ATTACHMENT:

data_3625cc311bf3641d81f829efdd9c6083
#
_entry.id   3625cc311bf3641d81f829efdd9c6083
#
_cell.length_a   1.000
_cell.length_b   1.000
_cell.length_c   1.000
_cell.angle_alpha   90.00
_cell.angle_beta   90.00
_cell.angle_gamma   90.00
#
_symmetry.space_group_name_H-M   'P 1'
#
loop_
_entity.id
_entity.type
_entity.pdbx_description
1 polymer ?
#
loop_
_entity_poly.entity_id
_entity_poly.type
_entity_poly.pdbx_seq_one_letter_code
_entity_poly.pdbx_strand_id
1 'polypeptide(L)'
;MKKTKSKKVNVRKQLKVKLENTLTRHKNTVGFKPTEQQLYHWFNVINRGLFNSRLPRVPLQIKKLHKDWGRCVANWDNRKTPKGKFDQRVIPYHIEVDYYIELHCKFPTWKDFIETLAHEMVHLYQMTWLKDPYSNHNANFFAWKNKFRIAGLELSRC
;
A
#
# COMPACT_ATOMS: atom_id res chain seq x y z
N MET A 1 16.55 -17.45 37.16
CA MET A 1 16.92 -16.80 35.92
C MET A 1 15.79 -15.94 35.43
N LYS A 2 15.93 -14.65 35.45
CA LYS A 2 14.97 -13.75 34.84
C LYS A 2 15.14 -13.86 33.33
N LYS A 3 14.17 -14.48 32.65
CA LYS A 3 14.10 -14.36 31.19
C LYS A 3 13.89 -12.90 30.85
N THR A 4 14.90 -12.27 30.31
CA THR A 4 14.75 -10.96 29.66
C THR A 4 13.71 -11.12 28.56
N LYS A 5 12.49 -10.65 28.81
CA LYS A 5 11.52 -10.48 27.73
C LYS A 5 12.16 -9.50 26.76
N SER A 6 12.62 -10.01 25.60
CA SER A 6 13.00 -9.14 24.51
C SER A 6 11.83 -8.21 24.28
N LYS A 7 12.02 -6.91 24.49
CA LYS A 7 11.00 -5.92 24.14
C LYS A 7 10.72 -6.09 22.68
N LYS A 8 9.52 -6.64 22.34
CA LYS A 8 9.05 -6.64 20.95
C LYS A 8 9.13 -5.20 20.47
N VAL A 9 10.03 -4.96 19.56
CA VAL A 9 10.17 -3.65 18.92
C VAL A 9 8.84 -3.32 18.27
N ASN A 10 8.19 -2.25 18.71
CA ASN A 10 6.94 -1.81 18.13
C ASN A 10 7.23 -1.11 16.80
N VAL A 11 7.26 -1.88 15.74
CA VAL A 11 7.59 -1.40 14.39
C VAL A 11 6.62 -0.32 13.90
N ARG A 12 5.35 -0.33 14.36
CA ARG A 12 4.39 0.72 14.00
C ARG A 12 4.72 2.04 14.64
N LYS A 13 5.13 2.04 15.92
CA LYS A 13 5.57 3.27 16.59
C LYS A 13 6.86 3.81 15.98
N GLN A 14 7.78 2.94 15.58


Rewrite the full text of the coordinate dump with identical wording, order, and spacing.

data_3625cc311bf3641d81f829efdd9c6083
#
_entry.id   3625cc311bf3641d81f829efdd9c6083
#
_cell.length_a   1.000
_cell.length_b   1.000
_cell.length_c   1.000
_cell.angle_alpha   90.00
_cell.angle_beta   90.00
_cell.angle_gamma   90.00
#
_symmetry.space_group_name_H-M   'P 1'
#
loop_
_entity.id
_entity.type
_entity.pdbx_description
1 polymer ?
#
loop_
_entity_poly.entity_id
_entity_poly.type
_entity_poly.pdbx_seq_one_letter_code
_entity_poly.pdbx_strand_id
1 'polypeptide(L)'
;MKKTKSKKVNVRKQLKVKLENTLTRHKNTVGFKPTEQQLYHWFNVINRGLFNSRLPRVPLQIKKLHKDWGRCVANWDNRKTPKGKFDQRVIPYHIEVDYYIELHCKFPTWKDFIETLAHEMVHLYQMTWLKDPYSNHNANFFAWKNKFRIAGLELSRC
;
A
#
# COMPACT_ATOMS: atom_id res chain seq x y z
N MET A 1 16.55 -17.45 37.16
CA MET A 1 16.92 -16.80 35.92
C MET A 1 15.79 -15.94 35.43
N LYS A 2 15.93 -14.65 35.45
CA LYS A 2 14.97 -13.75 34.84
C LYS A 2 15.14 -13.86 33.33
N LYS A 3 14.17 -14.48 32.65
CA LYS A 3 14.10 -14.36 31.19
C LYS A 3 13.89 -12.90 30.85
N THR A 4 14.90 -12.27 30.31
CA THR A 4 14.75 -10.96 29.66
C THR A 4 13.71 -11.12 28.56
N LYS A 5 12.49 -10.65 28.81
CA LYS A 5 11.52 -10.48 27.73
C LYS A 5 12.16 -9.50 26.76
N SER A 6 12.62 -10.01 25.60
CA SER A 6 13.00 -9.14 24.51
C SER A 6 11.83 -8.21 24.28
N LYS A 7 12.02 -6.91 24.49
CA LYS A 7 11.00 -5.92 24.14
C LYS A 7 10.72 -6.09 22.68
N LYS A 8 9.52 -6.64 22.34
CA LYS A 8 9.05 -6.64 20.95
C LYS A 8 9.13 -5.20 20.47
N VAL A 9 10.03 -4.96 19.56
CA VAL A 9 10.17 -3.65 18.92
C VAL A 9 8.84 -3.32 18.27
N ASN A 10 8.19 -2.25 18.71
CA ASN A 10 6.94 -1.81 18.13
C ASN A 10 7.23 -1.11 16.80
N VAL A 11 7.26 -1.88 15.74
CA VAL A 11 7.59 -1.40 14.39
C VAL A 11 6.62 -0.32 13.90
N ARG A 12 5.35 -0.33 14.36
CA ARG A 12 4.39 0.72 14.00
C ARG A 12 4.72 2.04 14.64
N LYS A 13 5.13 2.04 15.92
CA LYS A 13 5.57 3.27 16.59
C LYS A 13 6.86 3.81 15.98
N GLN A 14 7.78 2.94 15.58